As with confidentiality protection, the protection of data integrity extends beyond intentional breaches. Effective integrity countermeasures must also protect against unintentional alteration, such as user errors or data loss that is a result of a system malfunction.
While all system owners require confidence in the integrity of their data, the finance industry has a particularly pointed need to ensure that transactions across its systems are secure from tampering. One of the most notorious financial data integrity breaches in recent times occurred in February 2016 when cyber thieves generated $1-billion in fraudulent withdrawals from the account of the central bank of Bangladesh at the Federal Reserve Bank of New York. The hackers executed an elaborate scheme that included obtaining the necessary credentials to initiate the withdrawals, along with infecting the banking system with malware that deleted the database records of the transfers and then suppressed the confirmation messages which would have alerted banking authorities to the fraud. After the scheme was discovered most of the transfers were either blocked or the funds recovered, but the thieves were still able to make off with more than $60-million.
There are many countermeasures that can be put in place to protect integrity. Access control and rigorous authentication can help prevent authorized users from making unauthorized changes. Hash verifications and digital signatures can help ensure that transactions are authentic and that files have not been modified or corrupted. Equally important to protecting data integrity are administrative controls such as separation of duties and training.
In order for an information system to be useful it must be available to authorized users. Availability measures protect timely and uninterrupted access to the system. Some of the most fundamental threats to availability are non-malicious in nature and include hardware failures, unscheduled software downtime and network bandwidth issues. Malicious attacks include various forms of sabotage intended to cause harm to an organization by denying users access to the information system.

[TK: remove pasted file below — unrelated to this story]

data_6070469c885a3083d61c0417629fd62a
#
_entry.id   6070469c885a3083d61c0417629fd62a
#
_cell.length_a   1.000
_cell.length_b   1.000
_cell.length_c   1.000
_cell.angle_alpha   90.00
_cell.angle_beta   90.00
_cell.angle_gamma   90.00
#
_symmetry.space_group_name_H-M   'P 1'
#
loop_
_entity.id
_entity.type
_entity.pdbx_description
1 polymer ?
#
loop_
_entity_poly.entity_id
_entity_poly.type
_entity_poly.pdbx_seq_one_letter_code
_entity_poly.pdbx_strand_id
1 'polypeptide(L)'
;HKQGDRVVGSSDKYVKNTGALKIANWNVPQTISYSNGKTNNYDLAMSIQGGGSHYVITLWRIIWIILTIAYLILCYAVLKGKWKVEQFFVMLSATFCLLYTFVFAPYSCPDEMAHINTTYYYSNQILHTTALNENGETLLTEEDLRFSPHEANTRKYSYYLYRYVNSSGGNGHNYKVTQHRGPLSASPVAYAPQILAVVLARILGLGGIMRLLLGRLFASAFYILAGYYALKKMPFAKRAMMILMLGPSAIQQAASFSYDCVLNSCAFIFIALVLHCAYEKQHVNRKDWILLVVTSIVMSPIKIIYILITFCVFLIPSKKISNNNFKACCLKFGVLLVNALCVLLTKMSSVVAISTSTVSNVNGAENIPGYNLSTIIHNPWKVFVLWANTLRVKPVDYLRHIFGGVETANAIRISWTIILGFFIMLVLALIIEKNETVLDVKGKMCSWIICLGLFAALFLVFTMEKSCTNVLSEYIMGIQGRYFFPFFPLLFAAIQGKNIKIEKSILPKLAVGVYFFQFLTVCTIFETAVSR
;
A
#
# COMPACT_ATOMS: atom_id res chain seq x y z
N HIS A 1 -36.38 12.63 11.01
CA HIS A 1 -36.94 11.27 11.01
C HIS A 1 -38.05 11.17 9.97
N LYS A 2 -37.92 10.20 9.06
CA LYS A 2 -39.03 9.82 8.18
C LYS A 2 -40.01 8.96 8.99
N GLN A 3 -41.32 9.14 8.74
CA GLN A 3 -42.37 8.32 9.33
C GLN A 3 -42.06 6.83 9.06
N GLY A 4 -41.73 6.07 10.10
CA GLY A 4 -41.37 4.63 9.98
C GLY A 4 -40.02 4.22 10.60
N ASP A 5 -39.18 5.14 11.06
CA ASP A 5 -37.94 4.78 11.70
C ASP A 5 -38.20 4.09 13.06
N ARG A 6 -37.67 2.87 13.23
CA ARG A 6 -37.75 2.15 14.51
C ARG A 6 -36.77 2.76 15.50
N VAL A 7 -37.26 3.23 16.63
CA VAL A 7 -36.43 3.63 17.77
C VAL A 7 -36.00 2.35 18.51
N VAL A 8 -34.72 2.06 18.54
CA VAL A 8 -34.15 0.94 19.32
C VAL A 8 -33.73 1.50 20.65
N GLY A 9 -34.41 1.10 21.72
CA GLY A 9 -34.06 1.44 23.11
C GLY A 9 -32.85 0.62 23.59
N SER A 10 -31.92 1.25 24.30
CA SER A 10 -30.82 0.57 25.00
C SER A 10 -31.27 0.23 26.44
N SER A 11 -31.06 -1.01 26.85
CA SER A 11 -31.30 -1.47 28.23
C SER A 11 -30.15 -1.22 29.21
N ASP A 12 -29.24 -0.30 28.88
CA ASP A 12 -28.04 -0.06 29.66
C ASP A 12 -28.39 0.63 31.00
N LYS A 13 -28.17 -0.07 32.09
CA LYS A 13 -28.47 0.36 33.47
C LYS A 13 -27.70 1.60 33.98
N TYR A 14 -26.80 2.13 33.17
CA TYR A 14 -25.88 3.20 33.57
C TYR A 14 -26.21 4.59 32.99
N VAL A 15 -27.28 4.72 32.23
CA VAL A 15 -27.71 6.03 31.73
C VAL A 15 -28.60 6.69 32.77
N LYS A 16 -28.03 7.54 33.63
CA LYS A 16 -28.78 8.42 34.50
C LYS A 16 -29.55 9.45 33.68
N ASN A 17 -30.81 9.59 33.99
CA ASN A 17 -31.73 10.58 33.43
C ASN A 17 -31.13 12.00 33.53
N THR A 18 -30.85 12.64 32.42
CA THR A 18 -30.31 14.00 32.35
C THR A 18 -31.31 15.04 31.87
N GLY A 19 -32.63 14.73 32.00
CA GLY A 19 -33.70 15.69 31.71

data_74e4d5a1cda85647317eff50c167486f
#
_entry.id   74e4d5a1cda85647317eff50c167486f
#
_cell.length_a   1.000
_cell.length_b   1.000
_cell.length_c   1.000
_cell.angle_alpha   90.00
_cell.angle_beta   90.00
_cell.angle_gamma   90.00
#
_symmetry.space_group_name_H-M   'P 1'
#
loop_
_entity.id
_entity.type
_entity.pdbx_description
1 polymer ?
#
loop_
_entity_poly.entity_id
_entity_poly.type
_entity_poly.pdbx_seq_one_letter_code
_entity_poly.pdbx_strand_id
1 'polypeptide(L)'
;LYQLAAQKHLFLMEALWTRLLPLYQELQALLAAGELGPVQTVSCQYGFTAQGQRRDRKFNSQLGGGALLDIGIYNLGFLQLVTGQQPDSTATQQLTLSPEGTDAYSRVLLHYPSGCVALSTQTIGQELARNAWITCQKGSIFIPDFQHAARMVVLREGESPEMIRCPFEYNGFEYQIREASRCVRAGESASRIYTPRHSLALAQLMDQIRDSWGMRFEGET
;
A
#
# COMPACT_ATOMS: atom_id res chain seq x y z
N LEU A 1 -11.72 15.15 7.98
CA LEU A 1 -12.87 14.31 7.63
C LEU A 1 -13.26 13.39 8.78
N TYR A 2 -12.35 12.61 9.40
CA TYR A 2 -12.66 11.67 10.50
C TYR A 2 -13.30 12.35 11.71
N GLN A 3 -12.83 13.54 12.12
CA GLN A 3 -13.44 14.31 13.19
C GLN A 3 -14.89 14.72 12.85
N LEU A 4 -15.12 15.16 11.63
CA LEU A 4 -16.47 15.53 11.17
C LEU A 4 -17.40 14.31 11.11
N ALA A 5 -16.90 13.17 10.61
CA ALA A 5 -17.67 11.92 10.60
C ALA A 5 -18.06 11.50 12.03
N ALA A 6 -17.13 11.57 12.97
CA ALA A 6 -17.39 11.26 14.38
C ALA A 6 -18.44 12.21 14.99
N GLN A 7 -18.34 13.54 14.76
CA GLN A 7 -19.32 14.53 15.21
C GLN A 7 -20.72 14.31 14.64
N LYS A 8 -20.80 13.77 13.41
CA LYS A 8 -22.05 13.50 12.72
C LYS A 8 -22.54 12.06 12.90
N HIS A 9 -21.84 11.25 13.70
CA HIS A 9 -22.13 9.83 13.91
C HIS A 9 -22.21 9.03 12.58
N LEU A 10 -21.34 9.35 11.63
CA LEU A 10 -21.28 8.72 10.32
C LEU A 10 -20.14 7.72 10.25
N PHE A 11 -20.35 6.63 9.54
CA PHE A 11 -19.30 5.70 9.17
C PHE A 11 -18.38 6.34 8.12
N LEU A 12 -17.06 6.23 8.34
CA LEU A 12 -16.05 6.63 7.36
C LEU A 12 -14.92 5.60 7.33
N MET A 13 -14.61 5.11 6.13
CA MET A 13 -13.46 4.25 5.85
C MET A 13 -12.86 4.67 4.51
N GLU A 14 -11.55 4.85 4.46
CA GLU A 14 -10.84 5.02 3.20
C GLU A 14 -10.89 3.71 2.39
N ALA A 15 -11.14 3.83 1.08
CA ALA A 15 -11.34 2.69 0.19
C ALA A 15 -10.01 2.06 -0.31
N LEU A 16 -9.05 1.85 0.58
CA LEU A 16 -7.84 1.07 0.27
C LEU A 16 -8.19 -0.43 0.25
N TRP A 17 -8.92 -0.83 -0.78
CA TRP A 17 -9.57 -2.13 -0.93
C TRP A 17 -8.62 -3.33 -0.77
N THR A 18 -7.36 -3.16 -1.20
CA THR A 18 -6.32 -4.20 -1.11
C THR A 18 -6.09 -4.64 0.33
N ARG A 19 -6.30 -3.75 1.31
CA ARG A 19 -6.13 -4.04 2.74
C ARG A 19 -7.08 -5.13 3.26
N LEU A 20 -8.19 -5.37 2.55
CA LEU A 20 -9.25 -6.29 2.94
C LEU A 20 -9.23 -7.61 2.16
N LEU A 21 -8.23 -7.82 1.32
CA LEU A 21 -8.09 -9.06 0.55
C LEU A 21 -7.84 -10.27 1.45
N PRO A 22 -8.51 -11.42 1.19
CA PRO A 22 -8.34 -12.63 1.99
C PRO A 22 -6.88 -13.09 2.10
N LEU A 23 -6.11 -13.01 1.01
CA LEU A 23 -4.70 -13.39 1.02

The availability and responsiveness of a website is a high priority for many business. Disruption of website availability for even a short time can lead to loss of revenue, customer dissatisfaction and reputation damage. The Denial of Service (DoS) attack is a method frequently used by hackers to disrupt web service. In a DoS attack, hackers flood a server with superfluous requests, overwhelming the server and degrading service for legitimate users. Over the years, service providers have developed sophisticated countermeasures for detecting and protecting against DoS attacks, but hackers also continue to gain in sophistication and such attacks remain an ongoing concern.
Availability countermeasures to protect system availability are as far ranging as the threats to availability. Systems that have a high requirement for continuous uptime should have significant hardware redundancy with backup servers and data storage immediately available. For large, enterprise systems it is common to have redundant systems in separate physical locations. Software tools should be in place to monitor system performance and network traffic. Countermeasures to protect against DoS attacks include firewalls and routers.
Understanding the CIA Triad is an important component of your preparation for a variety of security certification programs. If you’re interested in earning your next security certification, sign up for the free CertMike study groups for the CISSP, Security+, SSCP, or CySA+ exam.